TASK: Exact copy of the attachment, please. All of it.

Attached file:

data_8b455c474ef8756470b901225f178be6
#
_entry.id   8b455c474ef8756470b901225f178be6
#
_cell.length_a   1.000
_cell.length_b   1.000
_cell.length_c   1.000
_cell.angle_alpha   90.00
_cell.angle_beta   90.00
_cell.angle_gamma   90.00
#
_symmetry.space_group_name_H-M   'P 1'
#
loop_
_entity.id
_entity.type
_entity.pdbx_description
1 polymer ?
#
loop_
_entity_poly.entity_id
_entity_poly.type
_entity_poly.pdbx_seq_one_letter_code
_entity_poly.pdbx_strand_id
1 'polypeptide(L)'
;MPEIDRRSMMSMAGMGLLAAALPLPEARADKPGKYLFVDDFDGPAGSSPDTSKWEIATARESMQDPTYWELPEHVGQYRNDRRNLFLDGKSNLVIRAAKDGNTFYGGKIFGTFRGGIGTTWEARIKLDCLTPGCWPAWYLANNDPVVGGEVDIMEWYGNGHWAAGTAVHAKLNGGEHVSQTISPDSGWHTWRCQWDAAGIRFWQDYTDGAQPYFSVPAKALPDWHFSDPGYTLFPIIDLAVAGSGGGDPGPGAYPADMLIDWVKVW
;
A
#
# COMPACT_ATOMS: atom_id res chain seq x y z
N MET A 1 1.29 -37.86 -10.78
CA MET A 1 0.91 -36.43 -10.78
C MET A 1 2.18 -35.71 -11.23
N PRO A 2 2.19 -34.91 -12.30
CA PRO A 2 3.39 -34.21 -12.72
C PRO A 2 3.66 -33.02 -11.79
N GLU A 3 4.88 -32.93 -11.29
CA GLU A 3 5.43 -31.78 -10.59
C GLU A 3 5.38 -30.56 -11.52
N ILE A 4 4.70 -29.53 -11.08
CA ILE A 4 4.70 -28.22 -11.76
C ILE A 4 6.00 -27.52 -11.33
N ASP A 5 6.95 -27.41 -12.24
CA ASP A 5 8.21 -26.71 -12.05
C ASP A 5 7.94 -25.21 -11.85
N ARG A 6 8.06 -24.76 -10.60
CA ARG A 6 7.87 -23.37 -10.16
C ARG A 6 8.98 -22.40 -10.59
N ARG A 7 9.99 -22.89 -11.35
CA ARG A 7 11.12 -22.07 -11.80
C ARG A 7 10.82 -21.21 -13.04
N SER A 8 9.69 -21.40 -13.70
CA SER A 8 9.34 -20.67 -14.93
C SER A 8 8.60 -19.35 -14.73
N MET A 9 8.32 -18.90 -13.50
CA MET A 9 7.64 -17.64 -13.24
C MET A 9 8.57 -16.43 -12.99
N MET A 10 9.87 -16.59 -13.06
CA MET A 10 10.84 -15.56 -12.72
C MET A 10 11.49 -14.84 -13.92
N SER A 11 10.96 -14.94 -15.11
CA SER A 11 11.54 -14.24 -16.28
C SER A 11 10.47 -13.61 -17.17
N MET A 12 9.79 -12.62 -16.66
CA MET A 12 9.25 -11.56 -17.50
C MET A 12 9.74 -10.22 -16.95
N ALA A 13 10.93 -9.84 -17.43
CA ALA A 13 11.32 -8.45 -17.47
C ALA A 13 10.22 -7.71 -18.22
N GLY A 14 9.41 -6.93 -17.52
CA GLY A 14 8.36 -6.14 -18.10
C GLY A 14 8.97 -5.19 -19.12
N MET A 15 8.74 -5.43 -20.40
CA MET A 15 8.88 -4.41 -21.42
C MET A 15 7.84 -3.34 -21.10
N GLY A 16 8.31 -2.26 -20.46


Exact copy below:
data_8b455c474ef8756470b901225f178be6
#
_entry.id   8b455c474ef8756470b901225f178be6
#
_cell.length_a   1.000
_cell.length_b   1.000
_cell.length_c   1.000
_cell.angle_alpha   90.00
_cell.angle_beta   90.00
_cell.angle_gamma   90.00
#
_symmetry.space_group_name_H-M   'P 1'
#
loop_
_entity.id
_entity.type
_entity.pdbx_description
1 polymer ?
#
loop_
_entity_poly.entity_id
_entity_poly.type
_entity_poly.pdbx_seq_one_letter_code
_entity_poly.pdbx_strand_id
1 'polypeptide(L)'
;MPEIDRRSMMSMAGMGLLAAALPLPEARADKPGKYLFVDDFDGPAGSSPDTSKWEIATARESMQDPTYWELPEHVGQYRNDRRNLFLDGKSNLVIRAAKDGNTFYGGKIFGTFRGGIGTTWEARIKLDCLTPGCWPAWYLANNDPVVGGEVDIMEWYGNGHWAAGTAVHAKLNGGEHVSQTISPDSGWHTWRCQWDAAGIRFWQDYTDGAQPYFSVPAKALPDWHFSDPGYTLFPIIDLAVAGSGGGDPGPGAYPADMLIDWVKVW
;
A
#
# COMPACT_ATOMS: atom_id res chain seq x y z
N MET A 1 1.29 -37.86 -10.78
CA MET A 1 0.91 -36.43 -10.78
C MET A 1 2.18 -35.71 -11.23
N PRO A 2 2.19 -34.91 -12.30
CA PRO A 2 3.39 -34.21 -12.72
C PRO A 2 3.66 -33.02 -11.79
N GLU A 3 4.88 -32.93 -11.29
CA GLU A 3 5.43 -31.78 -10.59
C GLU A 3 5.38 -30.56 -11.52
N ILE A 4 4.70 -29.53 -11.08
CA ILE A 4 4.70 -28.22 -11.76
C ILE A 4 6.00 -27.52 -11.33
N ASP A 5 6.95 -27.41 -12.24
CA ASP A 5 8.21 -26.71 -12.05
C ASP A 5 7.94 -25.21 -11.85
N ARG A 6 8.06 -24.76 -10.60
CA ARG A 6 7.87 -23.37 -10.16
C ARG A 6 8.98 -22.40 -10.59
N ARG A 7 9.99 -22.89 -11.35
CA ARG A 7 11.12 -22.07 -11.80
C ARG A 7 10.82 -21.21 -13.04
N SER A 8 9.69 -21.40 -13.70
CA SER A 8 9.34 -20.67 -14.93
C SER A 8 8.60 -19.35 -14.73
N MET A 9 8.32 -18.90 -13.50
CA MET A 9 7.64 -17.64 -13.24
C MET A 9 8.57 -16.43 -12.99
N MET A 10 9.87 -16.59 -13.06
CA MET A 10 10.84 -15.56 -12.72
C MET A 10 11.49 -14.84 -13.92
N SER A 11 10.96 -14.94 -15.11
CA SER A 11 11.54 -14.24 -16.28
C SER A 11 10.47 -13.61 -17.17
N MET A 12 9.79 -12.62 -16.66
CA MET A 12 9.25 -11.56 -17.50
C MET A 12 9.74 -10.22 -16.95
N ALA A 13 10.93 -9.84 -17.43
CA ALA A 13 11.32 -8.45 -17.47
C ALA A 13 10.22 -7.71 -18.22
N GLY A 14 9.41 -6.93 -17.52
CA GLY A 14 8.36 -6.14 -18.10
C GLY A 14 8.97 -5.19 -19.12
N MET A 15 8.74 -5.43 -20.40
CA MET A 15 8.88 -4.41 -21.42
C MET A 15 7.84 -3.34 -21.10
N GLY A 16 8.31 -2.26 -20.46